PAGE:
Welcome to Kalamna, the student blog of the Hagop Kevorkian Center for Near Eastern Studies at NYU.

Sunday, November 29, 2009


Alexander Cockburn, in a recent article on Counterpunch.org, drew an analogy between Gibbon’s comment in Decline and Fall of the Roman Empire that integration of foreign people’s into the Roman army hastened its disintegration, and the comments of Gen. Casey, who approvingly observed—after the incident at Ft. Hood—that the diversity of the U.S. army was a mark of its strength; and that notwithstanding the events of late, it was a trait which the Army had no intention of discouraging. Not surprisingly, Cockburn’s analogy was condemned by letter-sending respondents as insult to the Muslim community, the principle of diversity and an affront to the notion of progress in general.

Cockburn’s somewhat surprising rejoinder was that these aforementioned defenses were indicative of a liberal sensibility that has become so wizened and conciliatory that it mustn’t offend the Right by opening itself to the attack of being unsupportive of the troops—that by some dubious exercise of logic, one ought to be able to admit—in the same breath—that one is “pro-troop” and “anti-war” (As a mark of how far the Right has penetrated the liberal thought, one needs only note the late-night comedy hosts who, between satiric jabs, pull a serious face and intone—quite solemnly—about the latest fundraiser for soldiers and their families).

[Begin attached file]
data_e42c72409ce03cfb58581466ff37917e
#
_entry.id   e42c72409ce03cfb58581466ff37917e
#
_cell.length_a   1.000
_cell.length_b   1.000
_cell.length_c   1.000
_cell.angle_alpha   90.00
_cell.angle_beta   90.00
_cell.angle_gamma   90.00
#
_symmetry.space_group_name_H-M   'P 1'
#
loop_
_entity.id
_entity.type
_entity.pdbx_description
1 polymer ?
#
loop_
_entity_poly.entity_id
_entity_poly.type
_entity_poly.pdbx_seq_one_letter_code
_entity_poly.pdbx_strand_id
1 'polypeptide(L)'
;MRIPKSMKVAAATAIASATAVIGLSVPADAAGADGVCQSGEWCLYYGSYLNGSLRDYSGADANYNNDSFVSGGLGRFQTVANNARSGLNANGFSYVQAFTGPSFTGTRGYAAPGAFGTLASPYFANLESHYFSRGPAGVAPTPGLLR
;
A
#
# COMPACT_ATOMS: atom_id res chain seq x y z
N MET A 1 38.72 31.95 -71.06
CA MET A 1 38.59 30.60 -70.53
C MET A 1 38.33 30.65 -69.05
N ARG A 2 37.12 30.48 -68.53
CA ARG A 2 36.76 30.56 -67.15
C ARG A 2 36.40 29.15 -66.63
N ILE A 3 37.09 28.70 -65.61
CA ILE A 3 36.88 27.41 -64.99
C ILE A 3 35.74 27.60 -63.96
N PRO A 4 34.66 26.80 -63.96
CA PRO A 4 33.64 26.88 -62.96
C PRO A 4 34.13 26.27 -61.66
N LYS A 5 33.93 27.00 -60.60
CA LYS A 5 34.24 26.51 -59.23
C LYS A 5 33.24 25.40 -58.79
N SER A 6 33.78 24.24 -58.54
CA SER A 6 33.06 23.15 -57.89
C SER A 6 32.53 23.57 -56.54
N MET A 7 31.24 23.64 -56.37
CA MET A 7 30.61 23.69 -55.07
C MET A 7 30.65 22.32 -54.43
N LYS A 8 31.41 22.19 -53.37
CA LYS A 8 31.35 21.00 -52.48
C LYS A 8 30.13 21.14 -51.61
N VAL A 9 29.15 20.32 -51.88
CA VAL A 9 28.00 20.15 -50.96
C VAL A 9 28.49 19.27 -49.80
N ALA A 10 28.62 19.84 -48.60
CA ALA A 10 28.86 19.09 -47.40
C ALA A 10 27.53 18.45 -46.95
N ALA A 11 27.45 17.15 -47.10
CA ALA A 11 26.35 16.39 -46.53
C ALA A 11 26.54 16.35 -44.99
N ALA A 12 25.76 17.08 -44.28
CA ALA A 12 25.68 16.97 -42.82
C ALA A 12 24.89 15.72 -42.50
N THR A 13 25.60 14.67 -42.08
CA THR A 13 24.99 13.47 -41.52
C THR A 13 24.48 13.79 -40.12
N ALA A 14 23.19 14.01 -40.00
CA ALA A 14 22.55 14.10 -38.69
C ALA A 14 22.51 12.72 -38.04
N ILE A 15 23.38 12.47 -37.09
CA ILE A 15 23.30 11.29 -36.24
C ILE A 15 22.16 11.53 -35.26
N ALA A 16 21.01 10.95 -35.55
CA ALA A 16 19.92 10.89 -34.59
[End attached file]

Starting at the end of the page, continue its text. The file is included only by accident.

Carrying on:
No, it cannot be: one is asked to reconcile the fact that a soldier, in the service of the Empire, a honed instrument of death and destruction, is to be absolved of any wrongdoing—indeed, to be so quickly carved into the public mind in a heroic figure—so that their deaths should be attended by all the hokey affectations of a patriotic sentiment—and that to call into question their inherent goodness (proven beyond a doubt by their commitment to self-sacrifice for their country) is all one needs to be banned from the arena of debate. If Maj. Hasan’s destructive spree proves anything, it’s that loyalty to a flag whose fabric has been so besmirched and discredited is an increasingly tough proposition these days—especially when the Right has come to dominate and define the limits of public discourse so that honest reflection has become a synonym for weakness and that inadherence to the principle of American Exceptionalism is downright treasonous.

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